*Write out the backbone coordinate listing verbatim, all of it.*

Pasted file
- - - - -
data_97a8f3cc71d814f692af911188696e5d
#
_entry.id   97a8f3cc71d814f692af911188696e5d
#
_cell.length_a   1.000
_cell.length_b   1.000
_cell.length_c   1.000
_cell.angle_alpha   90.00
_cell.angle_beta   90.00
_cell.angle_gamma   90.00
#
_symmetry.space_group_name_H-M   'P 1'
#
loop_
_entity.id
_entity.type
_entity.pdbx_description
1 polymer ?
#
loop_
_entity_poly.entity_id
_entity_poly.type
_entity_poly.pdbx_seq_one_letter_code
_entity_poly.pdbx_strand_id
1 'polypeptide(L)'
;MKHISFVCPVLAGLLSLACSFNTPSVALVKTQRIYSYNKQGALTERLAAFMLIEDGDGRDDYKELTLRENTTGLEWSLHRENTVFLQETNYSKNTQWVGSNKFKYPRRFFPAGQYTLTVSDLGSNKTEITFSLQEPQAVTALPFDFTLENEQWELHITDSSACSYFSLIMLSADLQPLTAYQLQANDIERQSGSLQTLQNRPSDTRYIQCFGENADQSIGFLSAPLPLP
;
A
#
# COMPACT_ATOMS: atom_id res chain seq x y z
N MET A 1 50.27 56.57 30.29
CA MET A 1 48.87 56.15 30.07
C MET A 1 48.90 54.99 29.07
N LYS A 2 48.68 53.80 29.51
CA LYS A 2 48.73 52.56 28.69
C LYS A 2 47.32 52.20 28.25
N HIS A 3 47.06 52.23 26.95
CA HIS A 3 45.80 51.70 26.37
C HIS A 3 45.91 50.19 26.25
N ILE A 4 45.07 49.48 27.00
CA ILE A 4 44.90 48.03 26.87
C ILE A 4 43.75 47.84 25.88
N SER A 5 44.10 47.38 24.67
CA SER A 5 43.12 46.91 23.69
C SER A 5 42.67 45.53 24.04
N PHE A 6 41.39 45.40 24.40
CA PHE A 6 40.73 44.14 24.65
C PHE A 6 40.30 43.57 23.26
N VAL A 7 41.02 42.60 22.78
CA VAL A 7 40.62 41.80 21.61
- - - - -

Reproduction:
data_97a8f3cc71d814f692af911188696e5d
#
_entry.id   97a8f3cc71d814f692af911188696e5d
#
_cell.length_a   1.000
_cell.length_b   1.000
_cell.length_c   1.000
_cell.angle_alpha   90.00
_cell.angle_beta   90.00
_cell.angle_gamma   90.00
#
_symmetry.space_group_name_H-M   'P 1'
#
loop_
_entity.id
_entity.type
_entity.pdbx_description
1 polymer ?
#
loop_
_entity_poly.entity_id
_entity_poly.type
_entity_poly.pdbx_seq_one_letter_code
_entity_poly.pdbx_strand_id
1 'polypeptide(L)'
;MKHISFVCPVLAGLLSLACSFNTPSVALVKTQRIYSYNKQGALTERLAAFMLIEDGDGRDDYKELTLRENTTGLEWSLHRENTVFLQETNYSKNTQWVGSNKFKYPRRFFPAGQYTLTVSDLGSNKTEITFSLQEPQAVTALPFDFTLENEQWELHITDSSACSYFSLIMLSADLQPLTAYQLQANDIERQSGSLQTLQNRPSDTRYIQCFGENADQSIGFLSAPLPLP
;
A
#
# COMPACT_ATOMS: atom_id res chain seq x y z
N MET A 1 50.27 56.57 30.29
CA MET A 1 48.87 56.15 30.07
C MET A 1 48.90 54.99 29.07
N LYS A 2 48.68 53.80 29.51
CA LYS A 2 48.73 52.56 28.69
C LYS A 2 47.32 52.20 28.25
N HIS A 3 47.06 52.23 26.95
CA HIS A 3 45.80 51.70 26.37
C HIS A 3 45.91 50.19 26.25
N ILE A 4 45.07 49.48 27.00
CA ILE A 4 44.90 48.03 26.87
C ILE A 4 43.75 47.84 25.88
N SER A 5 44.10 47.38 24.67
CA SER A 5 43.12 46.91 23.69
C SER A 5 42.67 45.53 24.04
N PHE A 6 41.39 45.40 24.40
CA PHE A 6 40.73 44.14 24.65
C PHE A 6 40.30 43.57 23.26
N VAL A 7 41.02 42.60 22.78
CA VAL A 7 40.62 41.80 21.61